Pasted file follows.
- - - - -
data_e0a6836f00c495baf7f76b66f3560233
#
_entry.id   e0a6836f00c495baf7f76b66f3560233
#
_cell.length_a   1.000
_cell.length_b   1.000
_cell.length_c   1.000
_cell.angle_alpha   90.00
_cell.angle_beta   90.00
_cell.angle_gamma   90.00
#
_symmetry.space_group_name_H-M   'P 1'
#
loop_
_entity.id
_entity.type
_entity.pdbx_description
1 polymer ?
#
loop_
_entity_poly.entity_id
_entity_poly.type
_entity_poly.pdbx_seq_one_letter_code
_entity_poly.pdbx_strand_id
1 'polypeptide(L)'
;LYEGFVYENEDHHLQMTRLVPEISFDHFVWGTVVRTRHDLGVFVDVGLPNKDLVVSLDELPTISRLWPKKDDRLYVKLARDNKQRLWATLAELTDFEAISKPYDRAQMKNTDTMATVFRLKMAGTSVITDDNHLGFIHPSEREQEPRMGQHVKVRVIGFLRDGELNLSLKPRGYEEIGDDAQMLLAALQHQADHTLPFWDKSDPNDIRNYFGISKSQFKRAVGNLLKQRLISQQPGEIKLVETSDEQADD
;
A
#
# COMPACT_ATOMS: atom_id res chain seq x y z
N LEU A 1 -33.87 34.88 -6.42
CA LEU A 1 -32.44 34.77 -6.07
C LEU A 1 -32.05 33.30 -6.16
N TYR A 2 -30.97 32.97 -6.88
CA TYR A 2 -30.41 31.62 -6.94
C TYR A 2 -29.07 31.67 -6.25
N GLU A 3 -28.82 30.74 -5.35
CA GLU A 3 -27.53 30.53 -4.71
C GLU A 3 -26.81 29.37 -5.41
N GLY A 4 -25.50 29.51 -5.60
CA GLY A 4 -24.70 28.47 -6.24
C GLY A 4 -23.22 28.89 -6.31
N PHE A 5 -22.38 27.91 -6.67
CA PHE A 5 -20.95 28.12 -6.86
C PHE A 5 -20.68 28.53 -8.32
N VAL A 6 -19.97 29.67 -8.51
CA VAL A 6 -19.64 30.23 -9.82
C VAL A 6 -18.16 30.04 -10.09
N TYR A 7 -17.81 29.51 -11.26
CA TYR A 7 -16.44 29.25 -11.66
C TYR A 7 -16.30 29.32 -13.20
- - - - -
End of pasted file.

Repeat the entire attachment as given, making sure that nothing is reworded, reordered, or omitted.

data_e0a6836f00c495baf7f76b66f3560233
#
_entry.id   e0a6836f00c495baf7f76b66f3560233
#
_cell.length_a   1.000
_cell.length_b   1.000
_cell.length_c   1.000
_cell.angle_alpha   90.00
_cell.angle_beta   90.00
_cell.angle_gamma   90.00
#
_symmetry.space_group_name_H-M   'P 1'
#
loop_
_entity.id
_entity.type
_entity.pdbx_description
1 polymer ?
#
loop_
_entity_poly.entity_id
_entity_poly.type
_entity_poly.pdbx_seq_one_letter_code
_entity_poly.pdbx_strand_id
1 'polypeptide(L)'
;LYEGFVYENEDHHLQMTRLVPEISFDHFVWGTVVRTRHDLGVFVDVGLPNKDLVVSLDELPTISRLWPKKDDRLYVKLARDNKQRLWATLAELTDFEAISKPYDRAQMKNTDTMATVFRLKMAGTSVITDDNHLGFIHPSEREQEPRMGQHVKVRVIGFLRDGELNLSLKPRGYEEIGDDAQMLLAALQHQADHTLPFWDKSDPNDIRNYFGISKSQFKRAVGNLLKQRLISQQPGEIKLVETSDEQADD
;
A
#
# COMPACT_ATOMS: atom_id res chain seq x y z
N LEU A 1 -33.87 34.88 -6.42
CA LEU A 1 -32.44 34.77 -6.07
C LEU A 1 -32.05 33.30 -6.16
N TYR A 2 -30.97 32.97 -6.88
CA TYR A 2 -30.41 31.62 -6.94
C TYR A 2 -29.07 31.67 -6.25
N GLU A 3 -28.82 30.74 -5.35
CA GLU A 3 -27.53 30.53 -4.71
C GLU A 3 -26.81 29.37 -5.41
N GLY A 4 -25.50 29.51 -5.60
CA GLY A 4 -24.70 28.47 -6.24
C GLY A 4 -23.22 28.89 -6.31
N PHE A 5 -22.38 27.91 -6.67
CA PHE A 5 -20.95 28.12 -6.86
C PHE A 5 -20.68 28.53 -8.32
N VAL A 6 -19.97 29.67 -8.51
CA VAL A 6 -19.64 30.23 -9.82
C VAL A 6 -18.16 30.04 -10.09
N TYR A 7 -17.81 29.51 -11.26
CA TYR A 7 -16.44 29.25 -11.66
C TYR A 7 -16.30 29.32 -13.20